A focus on prosperity, entrepreneurship, and an emerging global capitalism was not quite enough to foster a party switch from those who’d invested a lifetime in local Democratic participation. Lee Atwater had outlined the problem in a moment of drunken candor in 1981. How do you pivot from activating voters with “N..ger, n..ger,” to more subtle means of stoking their racial fears? Up to the early nineties, Republicans had mostly failed.
A few well-funded Republicans could run statewide campaigns, and Republican Presidential candidates could run well in the South. However, deciding to run for County Judge as a Republican meant breaking with your neighbors and almost certain defeat. Republican dogwhistle appeals were enough to win some voters, but without any local infrastructure, Republicans outside a few Southern cities had no capacity or message to support a candidate for District Judge or County Assessor.
Absent this local infrastructure, Republican campaigns for higher office in the South were unreasonably expensive, leaving them heavily dependent on party-switching from sitting office-holders to establish a beachhead of local support.
When Lake tried to open the local GOP to involvement by gay Republicans, Hotze was ready to strike. Republicans, even in the relatively friendly confines of Houston, had a serious organizational problem. At the precinct level their numbers were thin. Republicans had money and momentum, but few people active in their ranks. In a county with 2 million people, a political organization that could muster just a few hundred activists could overwhelm the local GOP. That’s what Hotze did.
Hotze had worked for years with sympathetic local ministers, training supporters to seize empty precinct chairs. He even recorded a video of step-by-step instructions, which was distributed in churches. Up to that point the bigots had experienced little success, but they had just enough presence in the local party to stage a fight over the Log Cabin Republicans.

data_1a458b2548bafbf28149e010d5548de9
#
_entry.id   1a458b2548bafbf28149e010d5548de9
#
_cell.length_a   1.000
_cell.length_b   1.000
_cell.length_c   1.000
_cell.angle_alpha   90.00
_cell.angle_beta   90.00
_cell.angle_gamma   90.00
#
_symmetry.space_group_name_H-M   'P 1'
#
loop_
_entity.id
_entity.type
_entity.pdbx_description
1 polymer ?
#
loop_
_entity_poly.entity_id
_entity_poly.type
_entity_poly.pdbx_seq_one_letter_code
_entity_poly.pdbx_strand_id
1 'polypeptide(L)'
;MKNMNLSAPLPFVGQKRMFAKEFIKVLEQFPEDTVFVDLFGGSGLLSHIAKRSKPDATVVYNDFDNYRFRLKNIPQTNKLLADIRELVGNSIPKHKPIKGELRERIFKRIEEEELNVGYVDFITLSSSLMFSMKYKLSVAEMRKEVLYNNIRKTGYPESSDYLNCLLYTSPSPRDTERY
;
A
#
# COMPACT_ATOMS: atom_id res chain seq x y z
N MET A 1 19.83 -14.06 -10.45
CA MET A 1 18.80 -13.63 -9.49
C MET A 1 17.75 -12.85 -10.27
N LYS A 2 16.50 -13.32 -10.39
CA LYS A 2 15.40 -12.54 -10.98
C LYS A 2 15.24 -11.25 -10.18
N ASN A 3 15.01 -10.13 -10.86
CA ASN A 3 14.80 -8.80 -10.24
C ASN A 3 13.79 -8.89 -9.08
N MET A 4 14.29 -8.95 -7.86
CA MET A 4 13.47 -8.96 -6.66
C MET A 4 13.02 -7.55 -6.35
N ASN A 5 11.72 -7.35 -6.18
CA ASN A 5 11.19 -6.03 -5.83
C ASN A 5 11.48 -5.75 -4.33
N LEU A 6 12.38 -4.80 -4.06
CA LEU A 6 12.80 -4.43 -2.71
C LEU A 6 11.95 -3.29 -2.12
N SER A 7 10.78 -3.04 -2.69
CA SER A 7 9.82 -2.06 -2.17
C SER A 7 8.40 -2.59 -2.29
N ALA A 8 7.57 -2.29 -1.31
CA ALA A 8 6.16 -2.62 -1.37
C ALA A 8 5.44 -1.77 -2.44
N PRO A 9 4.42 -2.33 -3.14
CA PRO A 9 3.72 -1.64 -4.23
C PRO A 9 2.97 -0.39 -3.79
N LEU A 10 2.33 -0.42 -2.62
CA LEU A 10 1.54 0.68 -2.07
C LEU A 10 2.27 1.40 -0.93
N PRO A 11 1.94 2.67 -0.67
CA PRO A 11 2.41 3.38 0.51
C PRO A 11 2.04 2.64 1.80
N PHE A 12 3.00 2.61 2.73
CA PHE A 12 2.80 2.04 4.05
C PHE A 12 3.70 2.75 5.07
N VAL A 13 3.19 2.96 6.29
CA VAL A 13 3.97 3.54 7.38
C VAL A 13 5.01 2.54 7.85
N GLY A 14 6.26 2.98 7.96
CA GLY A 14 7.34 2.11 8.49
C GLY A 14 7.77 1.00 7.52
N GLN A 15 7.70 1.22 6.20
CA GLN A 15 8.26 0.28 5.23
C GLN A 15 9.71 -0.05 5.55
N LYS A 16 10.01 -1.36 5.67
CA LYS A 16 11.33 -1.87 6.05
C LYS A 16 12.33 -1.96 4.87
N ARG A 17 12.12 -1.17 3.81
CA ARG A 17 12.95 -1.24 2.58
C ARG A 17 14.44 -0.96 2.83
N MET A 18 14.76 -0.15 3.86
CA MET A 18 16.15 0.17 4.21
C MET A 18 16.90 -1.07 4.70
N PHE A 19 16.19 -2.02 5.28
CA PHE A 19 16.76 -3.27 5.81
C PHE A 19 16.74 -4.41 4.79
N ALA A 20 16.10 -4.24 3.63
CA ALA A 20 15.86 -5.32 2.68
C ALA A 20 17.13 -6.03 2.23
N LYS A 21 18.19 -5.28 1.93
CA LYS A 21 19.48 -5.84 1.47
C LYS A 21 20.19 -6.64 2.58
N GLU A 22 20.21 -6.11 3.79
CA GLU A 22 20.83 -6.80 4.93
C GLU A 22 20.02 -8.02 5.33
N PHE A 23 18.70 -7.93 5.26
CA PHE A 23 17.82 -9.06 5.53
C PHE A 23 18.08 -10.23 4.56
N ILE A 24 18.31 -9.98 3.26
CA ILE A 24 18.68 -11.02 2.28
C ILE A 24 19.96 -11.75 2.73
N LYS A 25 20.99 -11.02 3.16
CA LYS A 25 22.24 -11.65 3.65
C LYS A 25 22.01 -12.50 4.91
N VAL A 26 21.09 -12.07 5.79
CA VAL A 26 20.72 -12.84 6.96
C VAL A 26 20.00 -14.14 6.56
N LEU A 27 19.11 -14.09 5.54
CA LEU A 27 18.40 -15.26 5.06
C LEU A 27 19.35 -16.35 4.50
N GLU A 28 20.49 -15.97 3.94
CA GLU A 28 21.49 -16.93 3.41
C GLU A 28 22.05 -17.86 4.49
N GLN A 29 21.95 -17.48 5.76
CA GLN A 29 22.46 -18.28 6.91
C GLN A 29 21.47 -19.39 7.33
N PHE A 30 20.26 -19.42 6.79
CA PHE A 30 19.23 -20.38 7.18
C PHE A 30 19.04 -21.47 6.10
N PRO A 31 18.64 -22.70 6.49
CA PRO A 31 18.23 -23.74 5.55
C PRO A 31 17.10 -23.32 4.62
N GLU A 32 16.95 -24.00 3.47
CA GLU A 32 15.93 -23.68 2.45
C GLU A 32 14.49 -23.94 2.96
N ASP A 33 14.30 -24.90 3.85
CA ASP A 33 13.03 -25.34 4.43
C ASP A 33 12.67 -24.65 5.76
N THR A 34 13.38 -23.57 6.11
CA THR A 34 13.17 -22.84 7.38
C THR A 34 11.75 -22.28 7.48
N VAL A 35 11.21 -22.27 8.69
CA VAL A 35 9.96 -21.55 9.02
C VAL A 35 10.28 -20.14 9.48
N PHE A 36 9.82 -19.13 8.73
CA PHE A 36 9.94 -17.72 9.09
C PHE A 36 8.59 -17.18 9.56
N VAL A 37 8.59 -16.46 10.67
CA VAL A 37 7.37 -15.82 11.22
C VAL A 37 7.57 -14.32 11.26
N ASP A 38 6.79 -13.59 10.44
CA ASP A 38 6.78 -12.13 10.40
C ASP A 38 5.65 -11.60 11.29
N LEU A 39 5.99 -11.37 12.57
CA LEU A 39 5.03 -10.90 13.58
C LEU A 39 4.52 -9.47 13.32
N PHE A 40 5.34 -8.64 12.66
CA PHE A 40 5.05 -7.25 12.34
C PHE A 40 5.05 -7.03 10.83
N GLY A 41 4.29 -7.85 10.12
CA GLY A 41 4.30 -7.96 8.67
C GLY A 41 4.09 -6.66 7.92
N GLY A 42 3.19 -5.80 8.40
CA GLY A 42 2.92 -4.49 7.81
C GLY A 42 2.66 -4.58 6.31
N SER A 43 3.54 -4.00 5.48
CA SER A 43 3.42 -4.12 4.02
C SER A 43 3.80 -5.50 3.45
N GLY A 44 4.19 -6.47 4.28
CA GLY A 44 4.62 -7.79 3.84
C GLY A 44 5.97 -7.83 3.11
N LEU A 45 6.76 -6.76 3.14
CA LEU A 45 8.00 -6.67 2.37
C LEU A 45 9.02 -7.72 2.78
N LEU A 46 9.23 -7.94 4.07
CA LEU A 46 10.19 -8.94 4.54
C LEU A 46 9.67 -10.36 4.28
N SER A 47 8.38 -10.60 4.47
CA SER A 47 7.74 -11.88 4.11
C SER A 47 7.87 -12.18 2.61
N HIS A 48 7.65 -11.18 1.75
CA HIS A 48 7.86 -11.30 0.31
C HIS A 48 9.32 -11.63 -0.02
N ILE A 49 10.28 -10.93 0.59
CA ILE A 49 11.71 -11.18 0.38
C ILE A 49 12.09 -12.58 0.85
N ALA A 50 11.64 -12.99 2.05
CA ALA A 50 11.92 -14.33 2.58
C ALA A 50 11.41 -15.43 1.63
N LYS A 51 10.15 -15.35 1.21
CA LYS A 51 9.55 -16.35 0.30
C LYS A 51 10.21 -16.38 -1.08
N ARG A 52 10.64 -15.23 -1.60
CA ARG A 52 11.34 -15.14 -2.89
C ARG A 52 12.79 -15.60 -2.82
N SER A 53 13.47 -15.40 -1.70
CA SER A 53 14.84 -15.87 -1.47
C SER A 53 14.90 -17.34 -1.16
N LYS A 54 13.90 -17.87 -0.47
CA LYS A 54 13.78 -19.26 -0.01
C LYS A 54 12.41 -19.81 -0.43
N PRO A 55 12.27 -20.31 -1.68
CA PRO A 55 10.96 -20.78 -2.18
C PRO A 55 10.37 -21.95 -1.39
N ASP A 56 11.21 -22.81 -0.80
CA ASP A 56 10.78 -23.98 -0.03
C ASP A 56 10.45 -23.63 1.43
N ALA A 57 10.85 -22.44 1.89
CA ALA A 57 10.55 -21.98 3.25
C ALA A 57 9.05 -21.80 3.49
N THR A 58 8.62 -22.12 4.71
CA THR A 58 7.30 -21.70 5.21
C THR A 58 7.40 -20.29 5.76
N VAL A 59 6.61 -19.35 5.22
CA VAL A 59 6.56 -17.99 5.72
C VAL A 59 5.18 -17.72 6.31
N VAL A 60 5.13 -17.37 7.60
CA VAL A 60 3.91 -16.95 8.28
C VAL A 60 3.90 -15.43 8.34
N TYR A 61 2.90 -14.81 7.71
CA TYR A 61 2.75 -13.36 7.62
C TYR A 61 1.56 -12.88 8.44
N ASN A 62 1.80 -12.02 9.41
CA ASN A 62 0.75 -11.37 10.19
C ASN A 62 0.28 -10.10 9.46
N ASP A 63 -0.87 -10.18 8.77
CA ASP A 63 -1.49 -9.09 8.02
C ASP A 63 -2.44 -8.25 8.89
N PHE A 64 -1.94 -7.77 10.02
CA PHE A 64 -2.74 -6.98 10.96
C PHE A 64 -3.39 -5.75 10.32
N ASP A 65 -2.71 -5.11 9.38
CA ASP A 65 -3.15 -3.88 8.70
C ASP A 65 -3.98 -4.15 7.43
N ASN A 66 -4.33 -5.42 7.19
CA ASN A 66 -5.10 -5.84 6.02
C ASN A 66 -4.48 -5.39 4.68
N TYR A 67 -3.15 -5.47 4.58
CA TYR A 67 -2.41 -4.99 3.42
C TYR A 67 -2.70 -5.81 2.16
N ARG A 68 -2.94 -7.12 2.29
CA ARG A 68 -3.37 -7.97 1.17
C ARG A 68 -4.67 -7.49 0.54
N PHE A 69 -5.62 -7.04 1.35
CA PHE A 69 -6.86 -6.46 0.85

The Civil Rights Acts of ‘64-65 had changed the law, not the people. Activists like Hotze found that they could rail against homosexuals in terms no longer acceptable against blacks, and by that method, tap into the same white nationalist fears that had animated generations of Democratic political activism in the South. In 1992, leveraging his new crop of nutty precinct chairs who had appeared seemingly out of nowhere, he staged a takeover. In a chaotic, angry showdown, their effort to replace Lake with Hotze as party chairman failed in ‘92, but launched a six-year battle for control of the local party.
Showing up to normally staid party meetings, his activists shouted down speakers and threatened people in the parking lot. Lake and the county’s long-time Republican activists preserved their faith in the system with the understanding that incoherent freaks like Hotze would burn themselves out. As Hotze engaged in a sustained campaign of lies, dirty parliamentary maneuvers, and bare-knuckled threats against the “establishment Republicans,” those Republicans counted on their superior virtues to prevail. They lost every single battle while their enemies grew stronger.